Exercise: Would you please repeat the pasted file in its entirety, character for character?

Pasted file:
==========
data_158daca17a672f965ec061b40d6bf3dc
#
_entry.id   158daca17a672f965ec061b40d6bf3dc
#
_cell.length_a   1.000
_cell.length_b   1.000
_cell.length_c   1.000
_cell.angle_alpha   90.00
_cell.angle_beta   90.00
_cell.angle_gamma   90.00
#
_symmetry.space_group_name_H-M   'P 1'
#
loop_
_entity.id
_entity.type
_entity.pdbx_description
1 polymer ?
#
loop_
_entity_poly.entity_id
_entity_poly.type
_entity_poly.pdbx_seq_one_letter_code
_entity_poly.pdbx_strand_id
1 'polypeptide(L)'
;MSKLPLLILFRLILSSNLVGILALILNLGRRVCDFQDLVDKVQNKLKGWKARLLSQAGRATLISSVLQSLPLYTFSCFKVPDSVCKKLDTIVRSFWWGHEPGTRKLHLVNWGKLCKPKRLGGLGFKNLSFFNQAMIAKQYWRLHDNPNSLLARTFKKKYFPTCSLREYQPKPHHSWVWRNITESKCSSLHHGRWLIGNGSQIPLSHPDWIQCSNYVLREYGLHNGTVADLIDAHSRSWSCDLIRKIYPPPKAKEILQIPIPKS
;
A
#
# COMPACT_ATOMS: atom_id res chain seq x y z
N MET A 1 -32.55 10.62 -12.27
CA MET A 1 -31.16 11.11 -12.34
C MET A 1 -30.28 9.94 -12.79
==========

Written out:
data_158daca17a672f965ec061b40d6bf3dc
#
_entry.id   158daca17a672f965ec061b40d6bf3dc
#
_cell.length_a   1.000
_cell.length_b   1.000
_cell.length_c   1.000
_cell.angle_alpha   90.00
_cell.angle_beta   90.00
_cell.angle_gamma   90.00
#
_symmetry.space_group_name_H-M   'P 1'
#
loop_
_entity.id
_entity.type
_entity.pdbx_description
1 polymer ?
#
loop_
_entity_poly.entity_id
_entity_poly.type
_entity_poly.pdbx_seq_one_letter_code
_entity_poly.pdbx_strand_id
1 'polypeptide(L)'
;MSKLPLLILFRLILSSNLVGILALILNLGRRVCDFQDLVDKVQNKLKGWKARLLSQAGRATLISSVLQSLPLYTFSCFKVPDSVCKKLDTIVRSFWWGHEPGTRKLHLVNWGKLCKPKRLGGLGFKNLSFFNQAMIAKQYWRLHDNPNSLLARTFKKKYFPTCSLREYQPKPHHSWVWRNITESKCSSLHHGRWLIGNGSQIPLSHPDWIQCSNYVLREYGLHNGTVADLIDAHSRSWSCDLIRKIYPPPKAKEILQIPIPKS
;
A
#
# COMPACT_ATOMS: atom_id res chain seq x y z
N MET A 1 -32.55 10.62 -12.27
CA MET A 1 -31.16 11.11 -12.34
C MET A 1 -30.28 9.94 -12.79